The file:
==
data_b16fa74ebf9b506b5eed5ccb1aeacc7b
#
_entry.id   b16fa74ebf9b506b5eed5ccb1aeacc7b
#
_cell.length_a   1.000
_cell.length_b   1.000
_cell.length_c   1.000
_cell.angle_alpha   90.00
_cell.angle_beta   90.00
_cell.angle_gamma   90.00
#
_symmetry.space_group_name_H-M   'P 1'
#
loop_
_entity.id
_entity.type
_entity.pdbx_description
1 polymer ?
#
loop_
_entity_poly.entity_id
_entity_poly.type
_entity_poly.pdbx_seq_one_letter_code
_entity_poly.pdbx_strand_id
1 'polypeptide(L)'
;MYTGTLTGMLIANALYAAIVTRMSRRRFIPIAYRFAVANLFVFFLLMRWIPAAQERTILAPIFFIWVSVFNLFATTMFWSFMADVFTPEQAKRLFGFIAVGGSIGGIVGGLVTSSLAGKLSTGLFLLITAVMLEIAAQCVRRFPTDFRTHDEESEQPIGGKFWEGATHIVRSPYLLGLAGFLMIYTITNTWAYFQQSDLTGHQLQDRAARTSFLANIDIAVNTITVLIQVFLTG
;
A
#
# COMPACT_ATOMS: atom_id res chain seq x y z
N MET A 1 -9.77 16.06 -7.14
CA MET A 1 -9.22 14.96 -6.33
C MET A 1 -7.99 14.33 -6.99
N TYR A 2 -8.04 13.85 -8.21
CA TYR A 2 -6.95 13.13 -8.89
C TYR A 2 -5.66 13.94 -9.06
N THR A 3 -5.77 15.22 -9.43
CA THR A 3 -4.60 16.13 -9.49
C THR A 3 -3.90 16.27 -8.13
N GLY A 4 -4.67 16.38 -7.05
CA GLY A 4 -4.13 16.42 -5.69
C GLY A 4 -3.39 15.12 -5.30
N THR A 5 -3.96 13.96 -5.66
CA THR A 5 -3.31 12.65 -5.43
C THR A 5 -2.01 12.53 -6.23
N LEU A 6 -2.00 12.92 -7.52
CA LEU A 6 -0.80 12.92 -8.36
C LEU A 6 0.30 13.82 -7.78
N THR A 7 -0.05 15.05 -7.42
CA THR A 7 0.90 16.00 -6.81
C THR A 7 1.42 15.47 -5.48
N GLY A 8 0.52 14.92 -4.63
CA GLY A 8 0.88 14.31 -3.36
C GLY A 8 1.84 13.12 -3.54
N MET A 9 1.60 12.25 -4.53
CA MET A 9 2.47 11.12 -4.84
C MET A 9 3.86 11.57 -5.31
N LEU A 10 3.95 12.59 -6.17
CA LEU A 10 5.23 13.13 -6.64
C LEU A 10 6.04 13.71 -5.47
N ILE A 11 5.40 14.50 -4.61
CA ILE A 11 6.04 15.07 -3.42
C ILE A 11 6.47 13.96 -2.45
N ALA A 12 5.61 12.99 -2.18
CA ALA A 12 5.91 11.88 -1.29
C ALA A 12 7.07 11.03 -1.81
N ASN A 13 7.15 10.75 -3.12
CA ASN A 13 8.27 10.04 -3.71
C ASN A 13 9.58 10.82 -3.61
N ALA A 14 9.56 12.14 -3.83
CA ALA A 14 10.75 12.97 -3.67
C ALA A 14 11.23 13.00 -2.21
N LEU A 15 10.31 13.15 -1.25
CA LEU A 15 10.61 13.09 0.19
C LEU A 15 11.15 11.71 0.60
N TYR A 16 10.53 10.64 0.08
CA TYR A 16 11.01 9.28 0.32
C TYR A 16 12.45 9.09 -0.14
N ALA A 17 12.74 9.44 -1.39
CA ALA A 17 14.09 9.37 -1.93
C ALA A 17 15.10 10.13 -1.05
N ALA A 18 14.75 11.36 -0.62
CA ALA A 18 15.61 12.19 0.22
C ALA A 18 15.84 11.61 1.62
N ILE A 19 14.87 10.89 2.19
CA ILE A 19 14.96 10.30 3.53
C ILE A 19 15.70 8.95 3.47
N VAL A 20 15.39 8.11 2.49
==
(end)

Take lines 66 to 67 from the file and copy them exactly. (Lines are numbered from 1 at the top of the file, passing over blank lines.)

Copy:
C ALA A 12 7.07 11.03 -1.81
N ASN A 13 7.15 10.75 -3.12